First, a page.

But CICS can’t part with the people leading 10 of its schools without acknowledging that somewhere along the way their plans went seriously off the rails.
How did we get into this situation? Why did we empower reformers to open campuses so quickly and expand so haphazardly? What went wrong in the planning everyone green-lighted that has us now acknowledging our reform schools, like the neighborhood schools they’re meant to replace, fail to give children the education they deserve?
None of this is unique to CICS and Edison. Last week ASPIRA, which manages 4 Chicago charter schools, fired its CEO: http://bit.ly/GWVHuD.
Last year KIPP Chicago backed out of Gary, Indiana a year after opening a new high school there.
What does it say about our confidence in the schools we’re building, promoting and celebrating that we’re firing CEOs and kicking out the organizations actually running the schools?
If CICS and Edison were so unhappy with each other why did they open 3 schools in the past 36 months, persuading 1,000 families to entrust CICS-Edison with their children’s futures?
It’s not just school leadership where this is a problem. It’s district leadership, too. In 5 years we’ve had Arne Duncan, Ron Huberman, Terry Mazany and now Jean-Claude Brizard at the top of CPS. To imagine the destructiveness of so much district-level regime change, take the confusion, anger and wasted time caused by these school-level transformations and amplify that hundreds fold.
This doesn’t mean regime change is never worth the disruption it causes, but at this point I think it does mean we have to take into account the negatives caused by disruption, as well as the positives caused by the transformation, in calculating the net outcome of change. And that we have to elevate sustainability as a critical variable in any innovations reform leadership puts forward.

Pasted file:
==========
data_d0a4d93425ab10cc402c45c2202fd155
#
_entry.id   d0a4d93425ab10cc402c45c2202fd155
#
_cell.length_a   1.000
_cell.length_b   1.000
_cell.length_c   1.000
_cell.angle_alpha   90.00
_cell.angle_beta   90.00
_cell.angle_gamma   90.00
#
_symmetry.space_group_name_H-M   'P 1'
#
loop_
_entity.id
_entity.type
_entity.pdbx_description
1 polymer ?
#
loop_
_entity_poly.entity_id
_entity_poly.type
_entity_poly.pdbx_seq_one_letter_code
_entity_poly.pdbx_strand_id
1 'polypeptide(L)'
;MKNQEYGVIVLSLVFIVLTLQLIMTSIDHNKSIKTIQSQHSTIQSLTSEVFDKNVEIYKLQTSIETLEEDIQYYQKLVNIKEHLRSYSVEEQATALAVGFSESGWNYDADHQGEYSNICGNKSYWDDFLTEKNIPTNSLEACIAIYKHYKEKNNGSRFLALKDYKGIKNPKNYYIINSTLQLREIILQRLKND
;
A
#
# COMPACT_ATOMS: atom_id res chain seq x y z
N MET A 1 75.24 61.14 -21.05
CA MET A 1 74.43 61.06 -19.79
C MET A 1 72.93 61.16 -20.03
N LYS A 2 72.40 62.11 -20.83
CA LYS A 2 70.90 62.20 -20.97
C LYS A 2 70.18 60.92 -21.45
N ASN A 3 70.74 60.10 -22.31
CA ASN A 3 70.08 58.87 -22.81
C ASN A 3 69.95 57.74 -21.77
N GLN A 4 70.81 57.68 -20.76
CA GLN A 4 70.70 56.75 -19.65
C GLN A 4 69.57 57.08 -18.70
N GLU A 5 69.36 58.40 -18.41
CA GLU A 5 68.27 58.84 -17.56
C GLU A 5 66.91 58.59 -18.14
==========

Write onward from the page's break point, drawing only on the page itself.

This certainly isn’t unique to Chicago, either. In New York, Bloomberg’s administration is closing 23 schools this year. 9 of them are schools the Bloomberg administration created, according to UFT.
Aren’t we, the reformers, supposed to the competent, well-planned, business-like foil to traditional school leadership whose failures we’re trying to reverse? How can we claim to be any of those things if we can’t keep plans moving forward without changing leadership every two years? Every one year?
It used to take political courage for leaders to say, “Bulldoze the status quo!” It’s not that way any more. What takes courage now is moving beyond the BIG, FAST TRANSFORMATION press releases, accepting that the big, fast transformations are so rarely what they seem to be, and asking everyone to accept slower, more careful, more lasting change.
It doesn’t make much of a bumper sticker, I guess, but it’s that’s only way I see us moving forward.
What do you all think?
Also, CICS, Edison—if I’m getting this wrong or there’s something I’m missing in all this, please let me know. I’ll happily run any official statement either organization wants to make in next week’s Wonks.